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F. Duncan M. Haldane, the Eugene Higgins Professor of Physics at Princeton University, was awarded the 2016 Nobel Prize in Physics on October 4.

Haldane has taught at Princeton since 1991 and studies the field of condensed matter physics. He shares the prize with his two colleagues, David J. Thouless and J. Michael Kosterlitz. The three British-born physicists have been studying quantum mechanics for decades—using topology, a branch of mathematics that describes properties that only change step-wise, to challenge established theories.

In an interview with the Chief Scientific Officer of Nobel Media, Haldane spoke about receiving the news at 4:30 am. When asked what he did after being told he had won, he responded, “Had a cup of coffee.”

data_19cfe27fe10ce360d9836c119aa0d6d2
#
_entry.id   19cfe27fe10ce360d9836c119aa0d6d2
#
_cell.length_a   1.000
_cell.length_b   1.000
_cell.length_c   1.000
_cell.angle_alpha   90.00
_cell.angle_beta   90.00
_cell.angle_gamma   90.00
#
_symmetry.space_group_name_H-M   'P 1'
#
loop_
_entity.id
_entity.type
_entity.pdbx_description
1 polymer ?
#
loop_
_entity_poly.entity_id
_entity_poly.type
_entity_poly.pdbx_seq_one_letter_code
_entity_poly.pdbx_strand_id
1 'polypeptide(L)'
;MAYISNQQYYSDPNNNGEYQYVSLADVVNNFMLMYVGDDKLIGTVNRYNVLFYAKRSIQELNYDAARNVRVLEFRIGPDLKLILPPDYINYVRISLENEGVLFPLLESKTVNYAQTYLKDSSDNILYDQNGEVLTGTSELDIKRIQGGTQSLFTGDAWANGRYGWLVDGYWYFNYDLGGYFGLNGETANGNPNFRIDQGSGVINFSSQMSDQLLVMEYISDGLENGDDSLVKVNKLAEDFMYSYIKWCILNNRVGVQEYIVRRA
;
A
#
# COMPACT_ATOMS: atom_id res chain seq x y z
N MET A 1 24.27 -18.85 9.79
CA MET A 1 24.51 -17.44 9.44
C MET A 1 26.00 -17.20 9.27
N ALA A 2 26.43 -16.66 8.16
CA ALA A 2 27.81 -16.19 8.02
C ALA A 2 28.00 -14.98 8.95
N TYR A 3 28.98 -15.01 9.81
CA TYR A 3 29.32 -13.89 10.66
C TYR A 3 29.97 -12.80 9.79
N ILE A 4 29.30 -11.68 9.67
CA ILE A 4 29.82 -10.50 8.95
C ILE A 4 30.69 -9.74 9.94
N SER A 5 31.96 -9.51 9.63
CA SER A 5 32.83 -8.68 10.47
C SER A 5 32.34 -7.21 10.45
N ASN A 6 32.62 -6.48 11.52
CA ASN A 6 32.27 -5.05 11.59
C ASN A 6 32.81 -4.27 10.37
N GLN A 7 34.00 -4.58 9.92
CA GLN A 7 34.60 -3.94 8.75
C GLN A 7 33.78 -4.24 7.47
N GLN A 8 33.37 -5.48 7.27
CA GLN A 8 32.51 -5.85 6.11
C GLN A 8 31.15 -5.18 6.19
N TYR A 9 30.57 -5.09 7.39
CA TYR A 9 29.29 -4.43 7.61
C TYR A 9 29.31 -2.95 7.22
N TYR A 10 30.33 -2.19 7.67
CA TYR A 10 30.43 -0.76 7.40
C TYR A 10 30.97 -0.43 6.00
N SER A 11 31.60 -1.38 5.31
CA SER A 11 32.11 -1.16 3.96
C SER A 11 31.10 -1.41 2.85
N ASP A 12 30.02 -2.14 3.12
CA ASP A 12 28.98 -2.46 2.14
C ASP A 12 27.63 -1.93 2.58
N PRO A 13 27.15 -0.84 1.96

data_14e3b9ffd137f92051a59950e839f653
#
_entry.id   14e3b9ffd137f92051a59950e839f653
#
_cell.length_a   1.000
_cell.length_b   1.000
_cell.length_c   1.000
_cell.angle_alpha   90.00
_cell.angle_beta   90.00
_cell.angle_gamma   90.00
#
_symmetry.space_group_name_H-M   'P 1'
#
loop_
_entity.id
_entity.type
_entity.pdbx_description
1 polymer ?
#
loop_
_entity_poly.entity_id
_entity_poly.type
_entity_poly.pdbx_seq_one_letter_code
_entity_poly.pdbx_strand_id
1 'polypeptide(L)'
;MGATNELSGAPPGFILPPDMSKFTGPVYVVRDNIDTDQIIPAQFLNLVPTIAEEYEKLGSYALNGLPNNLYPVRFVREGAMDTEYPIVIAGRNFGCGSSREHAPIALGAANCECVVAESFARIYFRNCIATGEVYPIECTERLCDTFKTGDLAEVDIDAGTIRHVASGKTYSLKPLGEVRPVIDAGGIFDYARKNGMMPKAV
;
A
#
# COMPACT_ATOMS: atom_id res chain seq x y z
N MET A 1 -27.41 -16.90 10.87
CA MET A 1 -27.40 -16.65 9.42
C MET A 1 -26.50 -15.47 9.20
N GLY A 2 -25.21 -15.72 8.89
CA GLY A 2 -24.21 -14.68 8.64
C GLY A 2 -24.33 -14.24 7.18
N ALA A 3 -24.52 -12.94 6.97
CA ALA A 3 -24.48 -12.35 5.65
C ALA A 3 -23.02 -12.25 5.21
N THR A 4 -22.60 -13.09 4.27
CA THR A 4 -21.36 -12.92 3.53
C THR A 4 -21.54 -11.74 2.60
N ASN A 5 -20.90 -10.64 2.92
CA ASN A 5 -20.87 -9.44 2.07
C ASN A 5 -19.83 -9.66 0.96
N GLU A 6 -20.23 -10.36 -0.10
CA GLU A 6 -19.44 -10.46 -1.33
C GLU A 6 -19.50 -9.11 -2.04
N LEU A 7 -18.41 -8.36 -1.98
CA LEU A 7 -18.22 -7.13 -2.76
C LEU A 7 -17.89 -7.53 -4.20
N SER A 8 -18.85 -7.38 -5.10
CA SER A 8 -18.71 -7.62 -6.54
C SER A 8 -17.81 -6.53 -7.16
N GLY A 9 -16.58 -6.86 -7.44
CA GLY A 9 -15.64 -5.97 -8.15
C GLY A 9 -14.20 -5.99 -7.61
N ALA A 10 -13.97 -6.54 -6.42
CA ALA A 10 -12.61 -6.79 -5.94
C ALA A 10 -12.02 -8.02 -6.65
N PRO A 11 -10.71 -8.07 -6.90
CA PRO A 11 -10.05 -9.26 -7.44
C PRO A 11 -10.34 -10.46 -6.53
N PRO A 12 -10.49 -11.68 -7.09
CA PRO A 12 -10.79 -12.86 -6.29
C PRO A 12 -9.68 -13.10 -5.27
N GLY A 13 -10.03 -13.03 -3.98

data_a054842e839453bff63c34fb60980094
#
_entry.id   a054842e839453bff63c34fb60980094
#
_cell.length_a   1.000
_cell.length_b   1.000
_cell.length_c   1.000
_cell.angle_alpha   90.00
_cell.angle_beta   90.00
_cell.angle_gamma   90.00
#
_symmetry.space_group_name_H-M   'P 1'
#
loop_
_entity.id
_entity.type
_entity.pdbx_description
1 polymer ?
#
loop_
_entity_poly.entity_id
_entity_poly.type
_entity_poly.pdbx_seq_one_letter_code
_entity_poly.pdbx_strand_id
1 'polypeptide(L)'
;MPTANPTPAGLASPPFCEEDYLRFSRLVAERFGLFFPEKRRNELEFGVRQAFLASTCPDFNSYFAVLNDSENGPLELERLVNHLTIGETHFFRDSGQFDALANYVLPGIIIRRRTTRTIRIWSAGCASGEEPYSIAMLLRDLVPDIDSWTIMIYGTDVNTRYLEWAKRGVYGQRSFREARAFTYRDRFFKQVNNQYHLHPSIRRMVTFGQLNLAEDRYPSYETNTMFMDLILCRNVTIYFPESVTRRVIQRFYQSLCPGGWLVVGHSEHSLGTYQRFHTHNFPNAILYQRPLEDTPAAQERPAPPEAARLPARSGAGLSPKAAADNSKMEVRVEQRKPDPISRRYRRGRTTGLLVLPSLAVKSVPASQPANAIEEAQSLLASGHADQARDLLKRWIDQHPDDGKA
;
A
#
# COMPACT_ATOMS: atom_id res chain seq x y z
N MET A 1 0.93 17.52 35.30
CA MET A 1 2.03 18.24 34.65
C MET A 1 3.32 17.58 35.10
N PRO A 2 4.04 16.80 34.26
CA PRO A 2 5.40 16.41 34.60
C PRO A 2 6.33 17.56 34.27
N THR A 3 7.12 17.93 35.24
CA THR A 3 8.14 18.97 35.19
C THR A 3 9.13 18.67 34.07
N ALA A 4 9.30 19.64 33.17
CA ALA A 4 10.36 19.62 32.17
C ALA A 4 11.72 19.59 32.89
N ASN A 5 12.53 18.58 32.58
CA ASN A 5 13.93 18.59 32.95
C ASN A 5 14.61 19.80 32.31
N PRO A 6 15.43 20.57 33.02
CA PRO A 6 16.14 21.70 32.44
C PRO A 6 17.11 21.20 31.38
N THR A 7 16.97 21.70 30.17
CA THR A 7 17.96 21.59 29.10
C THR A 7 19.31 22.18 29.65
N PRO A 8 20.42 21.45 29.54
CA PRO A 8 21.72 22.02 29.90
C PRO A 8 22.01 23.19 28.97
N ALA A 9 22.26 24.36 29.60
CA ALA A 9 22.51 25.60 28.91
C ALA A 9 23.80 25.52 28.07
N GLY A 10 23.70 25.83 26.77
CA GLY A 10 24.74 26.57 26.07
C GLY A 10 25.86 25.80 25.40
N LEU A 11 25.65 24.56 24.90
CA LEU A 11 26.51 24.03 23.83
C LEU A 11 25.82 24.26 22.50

The team was honored this week for their topological research. They “used advanced mathematical methods to study unusual phases, or states, of matter, such as superconductors, superfluids or thin magnetic films.” Now, thanks to their work, scientists can search for new phases of matter.

“We didn’t discover [the things quantum mechanics can do] earlier because it was just difficult to actually even imagine that quantum mechanics might do these kinds of things,” Haldane said. “It’s very difficult to know whether something is useful or not, but one can know that it’s exciting.”

A press conference was held on Tuesday at Princeton University. Watch the video below for an address from the University’s president, thoughts from Haldane himself and a Q&A with attendees.

August 01, 2016
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